By Rubens Zimbres, __data Scientists, are used to develop Machine Learning algorithms for business purposes, and frequently the outputs of these models are measured in terms of profit, cost savings and even intangible outputs, like customer satisfaction. Of course we can visualize the outputs of our models using dashboards like Power BI, Tableau or in the cloud, with Kibana, Quick Sight or Tago. But it’s quite rewarding to see outcomes of our models in the physical world, outside a screen.
I’ve been working with IoT for finance and telecommunications. One can easily generate alerts in dashboards regarding malfunctions in a given system, like saturation of BTSs (base transceiver station), the nodes where telecommunications signals pass through. Now imagine that besides of an alert in a dashboard, we automatically redirect telecom data traffic to a different anthem so that Point-of-Sales (POS) remain connected all the time. This would leverage acquirers’ profit and merchants’ satisfaction. We may even adjust settings of a machine in the real world.
In IoT projects we work close to hardware. Devices like POS, power and water meters, cane grinders, Libelium sets (for agriculture), elevators, health appliances send telemetry data that can be analyzed in order to develop Predictive Maintenance models, so that businesses can cut costs and increasy efficiency, at the same time they optimize logistics. In these cases, connectivity can be achieved using SimCards, Wi-Fi, Bluetooth or radio signals (LoRa).
One of the parts of the IoT solution is the gateway. It intermediates the communication between the device (temperature, humidity sensor) and the cloud. In my previous post I explained how to turn your notebook into an IoT device, providing details on how to send data to AWS, from the device to the dashboard, in an end-to-end solution (kdnuggets.com/2018/06/zimbres-iot-aws-machine-learning-dashboard.html).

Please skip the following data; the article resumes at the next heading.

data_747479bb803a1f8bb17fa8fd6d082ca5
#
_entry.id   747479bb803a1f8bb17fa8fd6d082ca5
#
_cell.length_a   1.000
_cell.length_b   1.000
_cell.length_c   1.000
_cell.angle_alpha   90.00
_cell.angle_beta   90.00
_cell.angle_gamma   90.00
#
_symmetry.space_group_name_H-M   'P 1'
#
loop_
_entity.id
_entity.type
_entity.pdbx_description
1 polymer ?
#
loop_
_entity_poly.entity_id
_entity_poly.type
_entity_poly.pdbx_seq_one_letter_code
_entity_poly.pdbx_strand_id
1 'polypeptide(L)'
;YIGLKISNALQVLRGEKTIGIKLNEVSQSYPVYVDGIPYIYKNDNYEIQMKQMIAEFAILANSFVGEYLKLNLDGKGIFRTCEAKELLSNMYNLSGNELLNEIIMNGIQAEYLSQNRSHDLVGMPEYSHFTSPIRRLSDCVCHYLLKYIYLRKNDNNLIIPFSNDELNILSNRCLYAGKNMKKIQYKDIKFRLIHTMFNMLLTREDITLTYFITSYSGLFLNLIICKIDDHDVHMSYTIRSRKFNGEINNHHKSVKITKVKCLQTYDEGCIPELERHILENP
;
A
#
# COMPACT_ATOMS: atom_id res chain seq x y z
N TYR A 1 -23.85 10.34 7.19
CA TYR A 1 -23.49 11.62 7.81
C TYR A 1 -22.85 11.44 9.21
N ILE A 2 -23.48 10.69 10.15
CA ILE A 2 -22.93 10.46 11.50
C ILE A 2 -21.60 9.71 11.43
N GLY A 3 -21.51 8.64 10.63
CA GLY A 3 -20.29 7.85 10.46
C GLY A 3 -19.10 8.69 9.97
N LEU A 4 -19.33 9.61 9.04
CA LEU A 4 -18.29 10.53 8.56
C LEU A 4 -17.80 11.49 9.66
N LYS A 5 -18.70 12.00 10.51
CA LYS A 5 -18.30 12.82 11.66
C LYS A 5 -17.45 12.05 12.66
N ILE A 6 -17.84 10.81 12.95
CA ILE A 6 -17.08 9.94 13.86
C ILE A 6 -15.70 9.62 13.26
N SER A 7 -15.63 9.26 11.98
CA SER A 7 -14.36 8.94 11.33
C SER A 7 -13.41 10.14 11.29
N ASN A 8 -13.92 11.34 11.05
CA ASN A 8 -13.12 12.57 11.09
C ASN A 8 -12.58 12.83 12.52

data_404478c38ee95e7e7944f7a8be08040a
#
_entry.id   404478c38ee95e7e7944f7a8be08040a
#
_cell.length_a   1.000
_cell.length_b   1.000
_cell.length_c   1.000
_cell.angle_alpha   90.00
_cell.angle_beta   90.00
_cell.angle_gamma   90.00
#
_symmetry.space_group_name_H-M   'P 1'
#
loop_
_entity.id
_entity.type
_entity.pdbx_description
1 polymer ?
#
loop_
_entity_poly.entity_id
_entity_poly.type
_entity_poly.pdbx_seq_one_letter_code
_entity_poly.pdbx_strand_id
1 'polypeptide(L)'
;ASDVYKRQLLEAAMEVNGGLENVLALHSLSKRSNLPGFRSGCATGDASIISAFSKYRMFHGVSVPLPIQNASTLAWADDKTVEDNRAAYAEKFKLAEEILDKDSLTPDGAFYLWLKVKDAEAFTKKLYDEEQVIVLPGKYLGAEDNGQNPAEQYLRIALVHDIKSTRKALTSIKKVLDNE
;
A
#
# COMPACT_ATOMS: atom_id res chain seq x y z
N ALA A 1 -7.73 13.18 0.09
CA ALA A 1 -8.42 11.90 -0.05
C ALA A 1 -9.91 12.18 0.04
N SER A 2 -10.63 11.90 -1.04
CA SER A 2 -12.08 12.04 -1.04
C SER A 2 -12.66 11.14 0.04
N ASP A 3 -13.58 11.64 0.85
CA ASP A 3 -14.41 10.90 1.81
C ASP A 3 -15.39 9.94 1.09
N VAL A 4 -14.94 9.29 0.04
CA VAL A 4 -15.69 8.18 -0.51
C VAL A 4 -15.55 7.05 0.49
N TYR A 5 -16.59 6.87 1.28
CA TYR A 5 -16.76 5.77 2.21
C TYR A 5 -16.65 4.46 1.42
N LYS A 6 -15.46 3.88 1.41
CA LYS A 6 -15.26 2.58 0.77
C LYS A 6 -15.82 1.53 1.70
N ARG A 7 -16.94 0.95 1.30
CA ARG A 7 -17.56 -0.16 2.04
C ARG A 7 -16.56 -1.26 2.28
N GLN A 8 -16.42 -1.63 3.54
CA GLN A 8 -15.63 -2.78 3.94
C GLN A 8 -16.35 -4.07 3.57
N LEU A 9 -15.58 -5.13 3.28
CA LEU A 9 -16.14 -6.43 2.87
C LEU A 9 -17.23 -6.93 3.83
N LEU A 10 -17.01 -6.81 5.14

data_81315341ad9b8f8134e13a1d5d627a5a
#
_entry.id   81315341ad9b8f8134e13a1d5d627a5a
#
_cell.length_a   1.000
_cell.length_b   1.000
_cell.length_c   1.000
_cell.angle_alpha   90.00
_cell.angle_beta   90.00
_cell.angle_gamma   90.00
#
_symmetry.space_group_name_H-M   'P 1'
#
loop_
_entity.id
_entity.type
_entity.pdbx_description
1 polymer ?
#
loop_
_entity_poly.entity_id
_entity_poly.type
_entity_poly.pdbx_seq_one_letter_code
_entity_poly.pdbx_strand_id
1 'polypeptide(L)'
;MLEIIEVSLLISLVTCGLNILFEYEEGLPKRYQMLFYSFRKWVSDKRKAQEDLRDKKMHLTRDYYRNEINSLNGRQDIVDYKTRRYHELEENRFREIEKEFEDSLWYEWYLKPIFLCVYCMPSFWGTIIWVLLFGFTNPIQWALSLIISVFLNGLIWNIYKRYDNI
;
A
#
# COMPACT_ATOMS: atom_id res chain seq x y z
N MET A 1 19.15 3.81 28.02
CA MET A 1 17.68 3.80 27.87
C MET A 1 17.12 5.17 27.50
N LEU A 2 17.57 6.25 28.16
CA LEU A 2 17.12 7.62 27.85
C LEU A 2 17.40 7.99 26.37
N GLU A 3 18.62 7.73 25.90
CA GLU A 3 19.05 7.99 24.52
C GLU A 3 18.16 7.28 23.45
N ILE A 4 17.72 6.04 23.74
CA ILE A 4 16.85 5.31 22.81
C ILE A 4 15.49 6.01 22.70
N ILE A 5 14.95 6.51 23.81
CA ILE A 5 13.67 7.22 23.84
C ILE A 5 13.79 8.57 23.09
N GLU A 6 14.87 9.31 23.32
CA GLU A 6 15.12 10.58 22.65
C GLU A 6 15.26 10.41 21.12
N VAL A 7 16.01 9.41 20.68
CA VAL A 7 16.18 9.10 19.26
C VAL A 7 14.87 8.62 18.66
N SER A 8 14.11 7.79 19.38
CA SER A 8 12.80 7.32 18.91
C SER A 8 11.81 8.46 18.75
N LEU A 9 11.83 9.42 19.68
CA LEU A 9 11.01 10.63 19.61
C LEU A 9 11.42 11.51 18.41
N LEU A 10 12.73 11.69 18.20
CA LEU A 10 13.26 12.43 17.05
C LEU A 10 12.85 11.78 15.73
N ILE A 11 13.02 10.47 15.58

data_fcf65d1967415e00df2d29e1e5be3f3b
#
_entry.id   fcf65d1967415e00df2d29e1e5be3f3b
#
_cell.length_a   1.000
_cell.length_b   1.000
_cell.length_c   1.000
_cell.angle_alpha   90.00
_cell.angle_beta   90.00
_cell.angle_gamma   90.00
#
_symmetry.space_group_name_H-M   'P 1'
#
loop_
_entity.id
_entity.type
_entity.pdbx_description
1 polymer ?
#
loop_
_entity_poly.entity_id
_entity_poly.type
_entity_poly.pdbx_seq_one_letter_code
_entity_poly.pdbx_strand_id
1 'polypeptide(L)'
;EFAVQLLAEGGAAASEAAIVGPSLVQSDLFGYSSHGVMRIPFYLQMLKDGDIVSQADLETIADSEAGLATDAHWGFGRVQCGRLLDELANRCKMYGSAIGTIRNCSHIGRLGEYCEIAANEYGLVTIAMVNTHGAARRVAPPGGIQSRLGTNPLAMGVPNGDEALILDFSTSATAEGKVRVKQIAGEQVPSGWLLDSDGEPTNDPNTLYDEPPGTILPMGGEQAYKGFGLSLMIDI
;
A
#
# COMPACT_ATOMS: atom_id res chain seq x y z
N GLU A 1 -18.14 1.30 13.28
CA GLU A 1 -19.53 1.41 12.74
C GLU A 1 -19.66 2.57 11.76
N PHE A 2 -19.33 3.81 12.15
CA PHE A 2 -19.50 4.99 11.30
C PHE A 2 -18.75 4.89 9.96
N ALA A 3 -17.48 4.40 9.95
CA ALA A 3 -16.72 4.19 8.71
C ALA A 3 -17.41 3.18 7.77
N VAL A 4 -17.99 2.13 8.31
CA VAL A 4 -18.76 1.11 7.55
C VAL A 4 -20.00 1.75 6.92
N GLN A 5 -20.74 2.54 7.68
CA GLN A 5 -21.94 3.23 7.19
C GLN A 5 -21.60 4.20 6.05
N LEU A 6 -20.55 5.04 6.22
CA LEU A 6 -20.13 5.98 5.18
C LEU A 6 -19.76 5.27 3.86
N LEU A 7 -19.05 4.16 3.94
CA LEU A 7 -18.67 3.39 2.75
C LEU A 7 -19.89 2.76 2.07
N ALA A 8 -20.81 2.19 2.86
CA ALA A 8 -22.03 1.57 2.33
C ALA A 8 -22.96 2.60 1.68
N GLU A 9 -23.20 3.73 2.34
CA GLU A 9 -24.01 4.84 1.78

In this post, I will explain how to run an IoT project from the command line, without graphical interface, using Ubuntu Core in a Raspberry Pi 3. An easier way is to use Raspbian, that provides a graphical interface for your projects. Raspbian is a Debian-based computer operating system. However, I decided to try Ubuntu Core, given that security should be a main concern in IoT. Ubuntu Core can be used for digital signage, robotics, drones and edge gateways. A more challenging and secure decision.
The picture below shows the difference between regular Linux systems and Ubuntu Core:
Ubuntu Core is a lightweight system, with “security at its heart”. It is composed of snaps, “self contained, isolated and protected bits of code”. It’s quite difficult to alter a read-only file in the system, even using ESC :w !sudo tee % at vim command.